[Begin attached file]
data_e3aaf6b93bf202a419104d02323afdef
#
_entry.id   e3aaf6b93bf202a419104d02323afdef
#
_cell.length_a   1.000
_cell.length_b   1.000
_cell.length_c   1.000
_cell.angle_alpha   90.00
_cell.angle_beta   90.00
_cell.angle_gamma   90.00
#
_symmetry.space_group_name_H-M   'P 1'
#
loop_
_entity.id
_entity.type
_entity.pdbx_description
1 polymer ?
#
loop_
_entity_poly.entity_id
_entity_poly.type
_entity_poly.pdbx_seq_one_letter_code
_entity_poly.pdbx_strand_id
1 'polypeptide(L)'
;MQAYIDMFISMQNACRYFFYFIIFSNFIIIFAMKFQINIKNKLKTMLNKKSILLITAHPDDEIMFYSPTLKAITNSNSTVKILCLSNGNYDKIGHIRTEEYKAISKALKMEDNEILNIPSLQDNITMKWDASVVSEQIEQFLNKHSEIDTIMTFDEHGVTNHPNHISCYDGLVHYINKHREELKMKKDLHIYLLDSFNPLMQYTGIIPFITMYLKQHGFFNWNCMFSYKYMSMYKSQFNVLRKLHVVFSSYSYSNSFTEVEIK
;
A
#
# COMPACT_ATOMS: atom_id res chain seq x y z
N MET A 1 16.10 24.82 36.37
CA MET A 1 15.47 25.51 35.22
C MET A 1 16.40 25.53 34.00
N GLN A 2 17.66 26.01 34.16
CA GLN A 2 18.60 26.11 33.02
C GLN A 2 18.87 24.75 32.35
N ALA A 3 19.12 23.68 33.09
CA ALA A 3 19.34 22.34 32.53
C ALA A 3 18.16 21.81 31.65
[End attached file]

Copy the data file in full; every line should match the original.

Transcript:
data_e3aaf6b93bf202a419104d02323afdef
#
_entry.id   e3aaf6b93bf202a419104d02323afdef
#
_cell.length_a   1.000
_cell.length_b   1.000
_cell.length_c   1.000
_cell.angle_alpha   90.00
_cell.angle_beta   90.00
_cell.angle_gamma   90.00
#
_symmetry.space_group_name_H-M   'P 1'
#
loop_
_entity.id
_entity.type
_entity.pdbx_description
1 polymer ?
#
loop_
_entity_poly.entity_id
_entity_poly.type
_entity_poly.pdbx_seq_one_letter_code
_entity_poly.pdbx_strand_id
1 'polypeptide(L)'
;MQAYIDMFISMQNACRYFFYFIIFSNFIIIFAMKFQINIKNKLKTMLNKKSILLITAHPDDEIMFYSPTLKAITNSNSTVKILCLSNGNYDKIGHIRTEEYKAISKALKMEDNEILNIPSLQDNITMKWDASVVSEQIEQFLNKHSEIDTIMTFDEHGVTNHPNHISCYDGLVHYINKHREELKMKKDLHIYLLDSFNPLMQYTGIIPFITMYLKQHGFFNWNCMFSYKYMSMYKSQFNVLRKLHVVFSSYSYSNSFTEVEIK
;
A
#
# COMPACT_ATOMS: atom_id res chain seq x y z
N MET A 1 16.10 24.82 36.37
CA MET A 1 15.47 25.51 35.22
C MET A 1 16.40 25.53 34.00
N GLN A 2 17.66 26.01 34.16
CA GLN A 2 18.60 26.11 33.02
C GLN A 2 18.87 24.75 32.35
N ALA A 3 19.12 23.68 33.09
CA ALA A 3 19.34 22.34 32.53
C ALA A 3 18.16 21.81 31.65